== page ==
Hensachi (Japanese: 偏差値) is a measurement that reveals the strict social standards within Japan’s education system. Hensachi, or in other words, deviation value, is a value that does not just represent one’s score but an approximate position in the entire student body. The calculation of such positions thus forms a hierarchy regarding school performance. More importantly, Japan, like other East Asian cultures, has proactively stressed the value of “ranking.” The meaning of deviation value (hensachi) has, by simply being a means of measuring school ranking, become comparable to one’s social status.
The notion of hensachi is closely related to the culture of shame within Japan. Shame occupies an important place in the moral system of East Asian civilization. In Confucian texts, shame links personal value and social perception. The assessment of others has become the primary motivation for forming a “Japanese personality.”
The knowledge of shame is the foundation of Japanese virtue. Under the influence of shame culture, Japanese people have a strong sense of group consciousness and conformity to collective standards, ideals which support the formation of Japanese society’s cultural and political identities.
On the one hand, the culture of shame promotes the importance of hard work and attaining a state of “perfection” through self-cultivation, as such a virtue would contribute to society’s development. But on the other hand, it emphasizes the importance of “knowing shame” as the basis of virtue and that individuals should not act outside the existing rules.
In some aspects, the development of the modern-day shame culture is closely related to the prevalence of hensachi. Beyond academics, more factors, such as appearance, personality, and job employment, are analyzed for deviance. After research, I found three parts that intertwined with the uniqueness of such culture in three components of Japanese society —1) Political Factions, 2) Corporate Culture, and 3) Family Values.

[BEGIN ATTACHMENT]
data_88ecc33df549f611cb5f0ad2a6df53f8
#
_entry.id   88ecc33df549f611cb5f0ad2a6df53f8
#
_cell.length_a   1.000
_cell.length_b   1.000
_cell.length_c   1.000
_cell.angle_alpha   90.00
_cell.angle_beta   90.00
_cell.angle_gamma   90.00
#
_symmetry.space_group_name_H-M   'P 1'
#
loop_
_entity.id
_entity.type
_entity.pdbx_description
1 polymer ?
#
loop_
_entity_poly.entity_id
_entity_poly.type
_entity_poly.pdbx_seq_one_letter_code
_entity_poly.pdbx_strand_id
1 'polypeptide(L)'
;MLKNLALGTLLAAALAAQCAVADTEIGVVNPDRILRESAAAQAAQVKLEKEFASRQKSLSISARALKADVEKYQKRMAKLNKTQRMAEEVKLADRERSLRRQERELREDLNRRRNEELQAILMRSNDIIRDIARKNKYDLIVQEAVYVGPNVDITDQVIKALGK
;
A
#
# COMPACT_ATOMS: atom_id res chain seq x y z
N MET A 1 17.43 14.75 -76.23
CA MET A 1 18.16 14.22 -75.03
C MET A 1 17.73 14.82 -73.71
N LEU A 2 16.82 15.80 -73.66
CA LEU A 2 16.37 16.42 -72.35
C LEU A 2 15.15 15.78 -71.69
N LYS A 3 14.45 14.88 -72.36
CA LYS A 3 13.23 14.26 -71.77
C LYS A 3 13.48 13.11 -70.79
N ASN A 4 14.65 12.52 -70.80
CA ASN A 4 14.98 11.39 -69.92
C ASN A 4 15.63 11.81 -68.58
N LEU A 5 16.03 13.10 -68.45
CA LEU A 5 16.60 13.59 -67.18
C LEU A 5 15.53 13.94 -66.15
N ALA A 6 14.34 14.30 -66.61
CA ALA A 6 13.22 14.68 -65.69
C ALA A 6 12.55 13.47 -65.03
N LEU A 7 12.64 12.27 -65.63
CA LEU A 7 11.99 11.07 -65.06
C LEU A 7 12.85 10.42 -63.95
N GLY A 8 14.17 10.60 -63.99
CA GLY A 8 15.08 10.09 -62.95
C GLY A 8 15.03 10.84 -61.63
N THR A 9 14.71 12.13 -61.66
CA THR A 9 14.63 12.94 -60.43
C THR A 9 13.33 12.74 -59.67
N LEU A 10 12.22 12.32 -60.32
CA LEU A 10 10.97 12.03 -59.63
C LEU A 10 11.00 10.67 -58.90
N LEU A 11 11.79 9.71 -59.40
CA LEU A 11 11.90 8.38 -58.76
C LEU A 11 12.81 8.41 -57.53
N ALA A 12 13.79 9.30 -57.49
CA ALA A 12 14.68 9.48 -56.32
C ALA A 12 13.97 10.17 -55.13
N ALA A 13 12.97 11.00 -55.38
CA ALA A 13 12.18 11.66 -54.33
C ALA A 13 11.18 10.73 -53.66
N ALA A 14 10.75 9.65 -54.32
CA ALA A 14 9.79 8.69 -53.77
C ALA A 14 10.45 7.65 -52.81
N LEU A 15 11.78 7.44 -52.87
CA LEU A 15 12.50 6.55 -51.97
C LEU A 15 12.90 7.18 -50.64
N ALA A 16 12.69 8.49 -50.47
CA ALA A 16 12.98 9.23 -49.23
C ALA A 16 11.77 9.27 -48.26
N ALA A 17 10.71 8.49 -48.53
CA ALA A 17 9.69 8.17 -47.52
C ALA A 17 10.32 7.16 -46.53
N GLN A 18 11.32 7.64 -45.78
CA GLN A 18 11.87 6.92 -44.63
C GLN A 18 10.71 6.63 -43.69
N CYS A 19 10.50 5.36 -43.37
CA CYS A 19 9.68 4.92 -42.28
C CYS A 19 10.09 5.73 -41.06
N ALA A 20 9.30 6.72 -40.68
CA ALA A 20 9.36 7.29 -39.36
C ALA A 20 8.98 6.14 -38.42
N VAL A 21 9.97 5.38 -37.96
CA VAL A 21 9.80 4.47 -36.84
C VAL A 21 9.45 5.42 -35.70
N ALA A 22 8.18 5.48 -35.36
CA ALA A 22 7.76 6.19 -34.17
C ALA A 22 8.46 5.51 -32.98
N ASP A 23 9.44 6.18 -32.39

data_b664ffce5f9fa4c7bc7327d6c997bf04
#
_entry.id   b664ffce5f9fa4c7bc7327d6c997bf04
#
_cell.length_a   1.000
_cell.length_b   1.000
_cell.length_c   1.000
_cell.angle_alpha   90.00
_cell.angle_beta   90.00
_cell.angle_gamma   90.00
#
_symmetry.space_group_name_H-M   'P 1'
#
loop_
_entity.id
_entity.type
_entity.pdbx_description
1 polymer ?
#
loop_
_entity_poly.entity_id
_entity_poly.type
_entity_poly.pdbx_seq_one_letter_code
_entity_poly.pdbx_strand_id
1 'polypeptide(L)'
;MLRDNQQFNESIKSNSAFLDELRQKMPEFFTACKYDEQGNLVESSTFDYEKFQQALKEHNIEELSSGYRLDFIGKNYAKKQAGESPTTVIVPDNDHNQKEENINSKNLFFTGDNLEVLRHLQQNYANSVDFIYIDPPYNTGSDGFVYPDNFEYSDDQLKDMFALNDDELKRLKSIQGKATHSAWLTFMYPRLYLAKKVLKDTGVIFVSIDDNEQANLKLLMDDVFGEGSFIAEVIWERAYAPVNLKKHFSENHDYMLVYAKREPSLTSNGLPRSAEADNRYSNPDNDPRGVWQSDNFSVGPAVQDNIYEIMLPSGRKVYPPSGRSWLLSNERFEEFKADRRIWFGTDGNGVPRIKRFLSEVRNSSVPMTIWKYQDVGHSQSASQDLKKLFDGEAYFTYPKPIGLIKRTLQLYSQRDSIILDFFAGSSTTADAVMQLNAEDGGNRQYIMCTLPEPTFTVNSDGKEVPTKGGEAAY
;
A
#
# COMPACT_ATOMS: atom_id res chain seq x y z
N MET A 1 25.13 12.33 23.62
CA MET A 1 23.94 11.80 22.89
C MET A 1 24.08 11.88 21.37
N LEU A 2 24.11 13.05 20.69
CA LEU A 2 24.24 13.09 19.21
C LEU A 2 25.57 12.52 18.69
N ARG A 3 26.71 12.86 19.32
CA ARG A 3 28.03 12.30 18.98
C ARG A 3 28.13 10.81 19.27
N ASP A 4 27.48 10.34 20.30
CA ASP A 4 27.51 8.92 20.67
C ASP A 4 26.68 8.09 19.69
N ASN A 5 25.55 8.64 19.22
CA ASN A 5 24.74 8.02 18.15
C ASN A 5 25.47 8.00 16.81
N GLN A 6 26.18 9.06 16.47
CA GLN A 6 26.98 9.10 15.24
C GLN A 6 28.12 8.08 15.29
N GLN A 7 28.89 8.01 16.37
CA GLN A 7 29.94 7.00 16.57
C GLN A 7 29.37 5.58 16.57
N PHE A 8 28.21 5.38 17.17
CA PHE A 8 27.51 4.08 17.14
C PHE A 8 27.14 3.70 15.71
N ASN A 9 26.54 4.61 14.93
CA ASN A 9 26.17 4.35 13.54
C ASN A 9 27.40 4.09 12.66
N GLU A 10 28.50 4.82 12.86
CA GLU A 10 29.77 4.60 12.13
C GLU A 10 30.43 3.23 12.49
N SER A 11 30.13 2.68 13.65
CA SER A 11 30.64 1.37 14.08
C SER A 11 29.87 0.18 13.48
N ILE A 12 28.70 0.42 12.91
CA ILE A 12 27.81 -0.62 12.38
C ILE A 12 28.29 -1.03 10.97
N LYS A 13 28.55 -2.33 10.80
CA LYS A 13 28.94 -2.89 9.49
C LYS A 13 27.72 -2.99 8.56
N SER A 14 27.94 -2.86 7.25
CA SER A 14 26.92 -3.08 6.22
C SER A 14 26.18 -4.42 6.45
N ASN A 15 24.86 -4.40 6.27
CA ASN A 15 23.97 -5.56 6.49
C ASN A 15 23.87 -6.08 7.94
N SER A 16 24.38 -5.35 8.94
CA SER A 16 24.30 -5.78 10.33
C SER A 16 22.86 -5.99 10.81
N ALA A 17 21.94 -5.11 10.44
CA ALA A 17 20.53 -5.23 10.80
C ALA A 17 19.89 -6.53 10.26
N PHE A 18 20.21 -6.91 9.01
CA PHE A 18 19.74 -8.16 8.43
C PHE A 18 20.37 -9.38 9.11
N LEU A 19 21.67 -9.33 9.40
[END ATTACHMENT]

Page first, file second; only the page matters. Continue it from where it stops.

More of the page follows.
- Political Factions
The formation of factional politics in Japan is inextricably linked to the traditional
social and cultural relationship of dominance and subordination. Political factions, in other perspectives, are more like conventional social structures and organizational forms. The faction still follows the traditional family principle of familial kinship. After the Meiji Restoration, the high level of economic modernization remained the core of society and culture.
For example, in the Liberal Democratic Party in Japan, there are many factions with a dominant leader at the core of politics within each faction. The most dominant faction, in turn, influences the party’s policies and emphasizes the leader rather than the party’s ideology. Under such a system, many follow the leader, thus tying back to the idea of hensachi, a signifier of unification without space for deviance from mass belief.
- Corporate Culture
In the 19th century, the power of corporations was concentrated in a single person, and most companies employed relatives as their foremost directors. Thus, most enterprises started as family businesses. The business operates in many areas, employs many people, and accounts for a significant portion of the gross national product. An example of such an enterprise is Mitsubishi, which expanded from a small group of people to a huge corporation.